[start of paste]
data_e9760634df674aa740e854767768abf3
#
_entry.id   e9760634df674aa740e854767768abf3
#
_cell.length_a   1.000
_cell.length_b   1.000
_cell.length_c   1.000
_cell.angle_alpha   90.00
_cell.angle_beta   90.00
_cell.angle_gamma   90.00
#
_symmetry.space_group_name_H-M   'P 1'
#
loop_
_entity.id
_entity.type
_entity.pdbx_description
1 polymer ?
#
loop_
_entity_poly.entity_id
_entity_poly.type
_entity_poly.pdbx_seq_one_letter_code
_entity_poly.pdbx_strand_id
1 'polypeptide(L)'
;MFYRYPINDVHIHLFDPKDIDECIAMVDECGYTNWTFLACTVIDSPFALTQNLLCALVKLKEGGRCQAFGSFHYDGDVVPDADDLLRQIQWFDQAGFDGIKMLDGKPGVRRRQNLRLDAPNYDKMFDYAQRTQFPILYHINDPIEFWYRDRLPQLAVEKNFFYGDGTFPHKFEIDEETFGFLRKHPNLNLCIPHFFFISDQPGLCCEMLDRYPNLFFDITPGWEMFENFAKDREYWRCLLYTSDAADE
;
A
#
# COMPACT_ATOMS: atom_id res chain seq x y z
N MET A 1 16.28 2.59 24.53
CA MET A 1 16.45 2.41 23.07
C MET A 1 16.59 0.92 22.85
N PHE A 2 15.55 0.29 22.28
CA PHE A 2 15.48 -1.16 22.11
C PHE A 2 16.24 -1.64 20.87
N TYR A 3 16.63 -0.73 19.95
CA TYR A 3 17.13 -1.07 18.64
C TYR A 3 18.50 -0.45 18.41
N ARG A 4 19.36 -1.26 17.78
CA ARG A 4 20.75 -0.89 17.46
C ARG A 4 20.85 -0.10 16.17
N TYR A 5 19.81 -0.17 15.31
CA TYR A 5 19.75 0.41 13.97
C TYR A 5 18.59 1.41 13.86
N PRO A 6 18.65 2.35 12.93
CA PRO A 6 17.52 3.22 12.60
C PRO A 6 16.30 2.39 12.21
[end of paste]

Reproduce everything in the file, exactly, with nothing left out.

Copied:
data_e9760634df674aa740e854767768abf3
#
_entry.id   e9760634df674aa740e854767768abf3
#
_cell.length_a   1.000
_cell.length_b   1.000
_cell.length_c   1.000
_cell.angle_alpha   90.00
_cell.angle_beta   90.00
_cell.angle_gamma   90.00
#
_symmetry.space_group_name_H-M   'P 1'
#
loop_
_entity.id
_entity.type
_entity.pdbx_description
1 polymer ?
#
loop_
_entity_poly.entity_id
_entity_poly.type
_entity_poly.pdbx_seq_one_letter_code
_entity_poly.pdbx_strand_id
1 'polypeptide(L)'
;MFYRYPINDVHIHLFDPKDIDECIAMVDECGYTNWTFLACTVIDSPFALTQNLLCALVKLKEGGRCQAFGSFHYDGDVVPDADDLLRQIQWFDQAGFDGIKMLDGKPGVRRRQNLRLDAPNYDKMFDYAQRTQFPILYHINDPIEFWYRDRLPQLAVEKNFFYGDGTFPHKFEIDEETFGFLRKHPNLNLCIPHFFFISDQPGLCCEMLDRYPNLFFDITPGWEMFENFAKDREYWRCLLYTSDAADE
;
A
#
# COMPACT_ATOMS: atom_id res chain seq x y z
N MET A 1 16.28 2.59 24.53
CA MET A 1 16.45 2.41 23.07
C MET A 1 16.59 0.92 22.85
N PHE A 2 15.55 0.29 22.28
CA PHE A 2 15.48 -1.16 22.11
C PHE A 2 16.24 -1.64 20.87
N TYR A 3 16.63 -0.73 19.95
CA TYR A 3 17.13 -1.07 18.64
C TYR A 3 18.50 -0.45 18.41
N ARG A 4 19.36 -1.26 17.78
CA ARG A 4 20.75 -0.89 17.46
C ARG A 4 20.85 -0.10 16.17
N TYR A 5 19.81 -0.17 15.31
CA TYR A 5 19.75 0.41 13.97
C TYR A 5 18.59 1.41 13.86
N PRO A 6 18.65 2.35 12.93
CA PRO A 6 17.52 3.22 12.60
C PRO A 6 16.30 2.39 12.21